90% of people tested positive in 3 states barely carried coronavirus. Stunning new research finds C19 PCR tests are much too sensitive to be useful in assessing coronavirus spread
The United States now has at least 6,157,483 confirmed cases of coronavirus with over 187,000 deaths reported, according to data compiled by Johns Hopkins University. As part of its effort to slow the spread of coronavirus in the United States, the FDA approved the use of two testing methods to determine if someone has COVID 19– diagnostic test and antibody test.
A diagnostic test shows if you have an active coronavirus infection and should take steps to quarantine or isolate yourself from others. Currently, there are two types of diagnostic tests that detect the virus – molecular tests, such as RT-PCR tests, that detect the virus’s genetic material, and antigen tests that detect specific proteins on the surface of the virus.
The second method of testing is the antibody test that looks for antibodies that are made by your immune system in response to a threat, such as a specific virus. According to the FDA, antibodies can take several days or weeks to develop after you have an infection and may stay in your blood for several weeks or more after recovery. “Because of this, antibody tests should not be used to diagnose an active coronavirus infection. At this time researchers do not know if the presence of antibodies means that you are immune to the coronavirus in the future,” FDA said on its website.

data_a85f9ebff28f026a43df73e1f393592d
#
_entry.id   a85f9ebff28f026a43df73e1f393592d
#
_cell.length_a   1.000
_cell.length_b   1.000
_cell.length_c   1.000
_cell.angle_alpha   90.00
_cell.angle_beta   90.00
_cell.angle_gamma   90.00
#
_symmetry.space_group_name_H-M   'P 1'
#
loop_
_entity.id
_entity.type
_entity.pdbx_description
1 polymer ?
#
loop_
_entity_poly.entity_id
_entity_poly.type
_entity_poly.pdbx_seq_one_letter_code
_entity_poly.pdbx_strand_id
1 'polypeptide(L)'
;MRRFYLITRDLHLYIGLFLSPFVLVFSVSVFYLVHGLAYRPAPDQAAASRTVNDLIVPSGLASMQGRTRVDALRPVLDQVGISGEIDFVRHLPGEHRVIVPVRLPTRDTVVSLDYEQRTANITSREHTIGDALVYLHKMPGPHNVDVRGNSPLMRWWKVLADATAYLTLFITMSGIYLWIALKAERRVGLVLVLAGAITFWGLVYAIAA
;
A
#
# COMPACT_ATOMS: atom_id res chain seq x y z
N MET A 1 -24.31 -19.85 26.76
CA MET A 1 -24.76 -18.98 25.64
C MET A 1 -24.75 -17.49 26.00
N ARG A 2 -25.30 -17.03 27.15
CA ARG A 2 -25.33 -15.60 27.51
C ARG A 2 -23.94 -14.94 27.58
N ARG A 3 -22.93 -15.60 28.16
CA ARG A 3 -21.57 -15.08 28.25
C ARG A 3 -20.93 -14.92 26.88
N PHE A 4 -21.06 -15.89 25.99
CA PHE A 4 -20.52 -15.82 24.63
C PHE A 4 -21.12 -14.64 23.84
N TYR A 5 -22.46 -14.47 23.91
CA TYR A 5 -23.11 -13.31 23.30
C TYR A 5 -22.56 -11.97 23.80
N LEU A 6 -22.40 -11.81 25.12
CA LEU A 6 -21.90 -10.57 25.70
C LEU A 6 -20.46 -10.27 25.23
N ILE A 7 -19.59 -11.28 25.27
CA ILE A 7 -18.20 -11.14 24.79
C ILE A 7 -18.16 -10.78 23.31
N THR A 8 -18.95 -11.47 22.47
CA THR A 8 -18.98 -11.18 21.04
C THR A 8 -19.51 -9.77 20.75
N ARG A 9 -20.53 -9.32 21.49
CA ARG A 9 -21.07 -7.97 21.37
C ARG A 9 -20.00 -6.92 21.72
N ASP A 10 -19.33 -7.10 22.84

Now, new stunning research finds that the C19 PCR diagnostic tests are much too sensitive to be useful in assessing spread. Yesterday, an exclusive report from the New York Times found that “the usual diagnostic tests may simply be too sensitive and too slow to contain the spread of the virus.”
According to the report, the NY Times found that “in three sets of testing data that include cycle thresholds, compiled by officials in Massachusetts, New York, and Nevada, up to 90 percent of people testing positive carried barely any virus.” If true, the finding may have huge implications for how we count the number of people with coronavirus in the United States.
The report added that the PCR test amplifies genetic matter from the virus in cycles; the fewer cycles required, the greater the amount of virus, or viral load, in the sample. The greater the viral load, the more likely the patient is to be contagious.
However, the New York Times said that the “cycle threshold,” which is the number of amplification cycles needed to find the virus, is never included in the results sent to doctors and coronavirus patients, although the cycle threshold could tell the doctors how infectious the patients are.